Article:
Study objectives: To evaluate the psychometric properties and clinical significance of a new scale for measuring daytime fatigue associated with insomnia: The Flinders Fatigue Scale (FFS).
Methods: The 7-item FFS was used in two separate studies. Study 1 was an on-line validation study involving 1093 volunteers (mean [SD] age = 38.6 [14.7] y, 626 poor sleepers, 467 good sleepers) in a cross-sectional design; Study 2 investigated the clinical sensitivity of the FFS on 113 insomnia patients (mean [SD] age = 48.3 [15.0] y) in response to a 5-week cognitive-behavior therapy for insomnia (CBT-I) program.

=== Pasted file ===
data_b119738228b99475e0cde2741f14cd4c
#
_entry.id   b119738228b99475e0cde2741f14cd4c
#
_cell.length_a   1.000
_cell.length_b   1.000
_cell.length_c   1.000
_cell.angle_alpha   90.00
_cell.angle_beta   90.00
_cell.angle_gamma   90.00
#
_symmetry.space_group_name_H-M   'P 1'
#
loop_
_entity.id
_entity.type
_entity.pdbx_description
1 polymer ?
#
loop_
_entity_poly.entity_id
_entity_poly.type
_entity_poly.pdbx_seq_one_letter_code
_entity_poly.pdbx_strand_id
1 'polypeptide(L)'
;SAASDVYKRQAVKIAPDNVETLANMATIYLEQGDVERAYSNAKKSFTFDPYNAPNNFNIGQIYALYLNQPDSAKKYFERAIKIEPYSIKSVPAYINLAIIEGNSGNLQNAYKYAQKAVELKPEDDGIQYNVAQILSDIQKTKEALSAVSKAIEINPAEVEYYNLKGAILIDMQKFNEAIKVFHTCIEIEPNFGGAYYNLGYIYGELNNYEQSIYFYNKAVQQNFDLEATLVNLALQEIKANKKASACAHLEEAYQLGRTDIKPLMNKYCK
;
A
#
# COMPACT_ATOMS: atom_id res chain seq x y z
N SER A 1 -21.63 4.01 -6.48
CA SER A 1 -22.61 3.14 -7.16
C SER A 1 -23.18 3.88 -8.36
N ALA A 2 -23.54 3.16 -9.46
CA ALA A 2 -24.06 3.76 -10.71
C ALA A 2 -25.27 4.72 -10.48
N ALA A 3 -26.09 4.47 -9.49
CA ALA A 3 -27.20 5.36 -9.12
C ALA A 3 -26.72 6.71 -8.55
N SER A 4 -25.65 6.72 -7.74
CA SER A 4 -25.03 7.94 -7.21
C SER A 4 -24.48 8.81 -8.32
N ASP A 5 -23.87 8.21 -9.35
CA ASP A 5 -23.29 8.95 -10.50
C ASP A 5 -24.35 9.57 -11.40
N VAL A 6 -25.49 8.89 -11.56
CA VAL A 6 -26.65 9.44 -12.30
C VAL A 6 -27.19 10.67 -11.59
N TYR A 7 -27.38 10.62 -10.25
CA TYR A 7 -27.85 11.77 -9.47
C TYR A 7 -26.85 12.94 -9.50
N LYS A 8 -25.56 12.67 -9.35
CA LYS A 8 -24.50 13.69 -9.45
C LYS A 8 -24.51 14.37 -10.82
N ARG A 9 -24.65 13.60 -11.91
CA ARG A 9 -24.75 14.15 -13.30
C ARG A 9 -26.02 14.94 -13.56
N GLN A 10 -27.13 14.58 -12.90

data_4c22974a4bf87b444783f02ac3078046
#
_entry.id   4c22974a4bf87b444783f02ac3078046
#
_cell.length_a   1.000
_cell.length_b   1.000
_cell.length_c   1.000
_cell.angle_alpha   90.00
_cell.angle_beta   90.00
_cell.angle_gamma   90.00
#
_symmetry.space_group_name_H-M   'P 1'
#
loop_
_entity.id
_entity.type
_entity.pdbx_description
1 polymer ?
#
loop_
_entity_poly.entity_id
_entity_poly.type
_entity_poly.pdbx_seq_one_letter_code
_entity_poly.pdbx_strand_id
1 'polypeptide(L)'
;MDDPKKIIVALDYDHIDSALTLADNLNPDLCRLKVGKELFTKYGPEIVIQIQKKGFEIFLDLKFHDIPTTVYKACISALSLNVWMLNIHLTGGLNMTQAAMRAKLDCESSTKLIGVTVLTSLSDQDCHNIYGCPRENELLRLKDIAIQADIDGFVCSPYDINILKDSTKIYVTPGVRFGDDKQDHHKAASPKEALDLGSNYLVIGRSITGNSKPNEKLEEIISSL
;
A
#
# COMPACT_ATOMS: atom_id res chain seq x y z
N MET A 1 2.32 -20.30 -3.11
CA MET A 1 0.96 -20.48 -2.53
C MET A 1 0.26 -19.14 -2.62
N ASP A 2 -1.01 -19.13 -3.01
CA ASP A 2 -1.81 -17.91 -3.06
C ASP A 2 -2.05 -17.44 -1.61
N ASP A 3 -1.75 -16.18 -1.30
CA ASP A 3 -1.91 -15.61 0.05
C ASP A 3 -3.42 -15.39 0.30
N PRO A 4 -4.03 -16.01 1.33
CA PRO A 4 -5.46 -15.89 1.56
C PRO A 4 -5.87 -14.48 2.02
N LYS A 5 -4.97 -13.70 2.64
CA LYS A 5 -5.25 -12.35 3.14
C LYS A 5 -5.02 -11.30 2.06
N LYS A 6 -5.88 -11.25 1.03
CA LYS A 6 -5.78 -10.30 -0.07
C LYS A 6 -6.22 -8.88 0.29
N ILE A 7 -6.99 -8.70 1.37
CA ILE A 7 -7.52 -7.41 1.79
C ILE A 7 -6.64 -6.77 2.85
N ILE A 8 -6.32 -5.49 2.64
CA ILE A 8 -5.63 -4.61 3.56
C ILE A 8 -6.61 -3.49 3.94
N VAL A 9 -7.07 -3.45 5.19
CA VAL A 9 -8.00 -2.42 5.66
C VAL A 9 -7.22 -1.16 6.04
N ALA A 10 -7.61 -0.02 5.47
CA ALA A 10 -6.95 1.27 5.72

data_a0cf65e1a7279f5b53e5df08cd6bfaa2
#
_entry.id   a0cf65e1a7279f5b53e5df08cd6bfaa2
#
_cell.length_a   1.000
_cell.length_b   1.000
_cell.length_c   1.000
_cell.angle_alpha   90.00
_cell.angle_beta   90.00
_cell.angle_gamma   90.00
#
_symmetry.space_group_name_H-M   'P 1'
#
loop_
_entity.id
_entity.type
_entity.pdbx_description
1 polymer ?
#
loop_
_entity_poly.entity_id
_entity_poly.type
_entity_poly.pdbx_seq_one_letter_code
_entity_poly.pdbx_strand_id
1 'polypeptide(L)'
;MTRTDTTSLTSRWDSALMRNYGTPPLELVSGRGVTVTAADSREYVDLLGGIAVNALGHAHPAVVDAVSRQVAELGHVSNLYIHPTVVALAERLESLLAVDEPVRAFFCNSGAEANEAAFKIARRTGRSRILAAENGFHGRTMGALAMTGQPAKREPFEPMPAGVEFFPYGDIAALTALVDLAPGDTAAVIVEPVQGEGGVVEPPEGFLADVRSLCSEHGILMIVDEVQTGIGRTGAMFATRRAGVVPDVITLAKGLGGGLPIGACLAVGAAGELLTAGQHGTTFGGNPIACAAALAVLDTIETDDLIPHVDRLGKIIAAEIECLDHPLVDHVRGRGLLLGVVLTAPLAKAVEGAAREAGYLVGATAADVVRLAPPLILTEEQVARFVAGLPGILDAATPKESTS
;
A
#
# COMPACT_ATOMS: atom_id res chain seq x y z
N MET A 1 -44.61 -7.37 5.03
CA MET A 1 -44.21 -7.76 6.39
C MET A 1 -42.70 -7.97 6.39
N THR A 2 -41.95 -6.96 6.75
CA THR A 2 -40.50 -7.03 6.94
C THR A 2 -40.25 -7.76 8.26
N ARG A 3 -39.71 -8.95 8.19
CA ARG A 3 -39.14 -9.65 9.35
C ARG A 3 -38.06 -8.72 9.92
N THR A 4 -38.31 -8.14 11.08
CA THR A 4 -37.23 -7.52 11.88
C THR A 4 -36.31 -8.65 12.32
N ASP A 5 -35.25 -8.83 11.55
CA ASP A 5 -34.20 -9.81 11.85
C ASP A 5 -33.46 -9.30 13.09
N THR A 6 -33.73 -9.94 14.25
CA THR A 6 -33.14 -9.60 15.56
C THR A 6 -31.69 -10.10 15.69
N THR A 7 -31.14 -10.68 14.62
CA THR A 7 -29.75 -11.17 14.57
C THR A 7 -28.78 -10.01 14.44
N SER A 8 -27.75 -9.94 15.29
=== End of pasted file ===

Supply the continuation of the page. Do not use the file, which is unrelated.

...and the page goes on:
Results: The FFS had an internal consistency of 0.91; it comprised a single factor, accounting for 67% of the total variance. Poor sleepers in Study 1 scored significantly higher than good sleepers on the FFS (p < 0.0001). In Study 2, significant reductions in FFS scores were found in response to CBT-I (p < 0.0001). These reductions in fatigue correlated with improvements on subjective sleep parameters (all p < 0.0001). The FFS showed good discriminant validity with the Epworth Sleepiness Scale.
Conclusions: The Flinders Fatigue Scale is a brief, clinically sensitive measure with strong psychometric properties.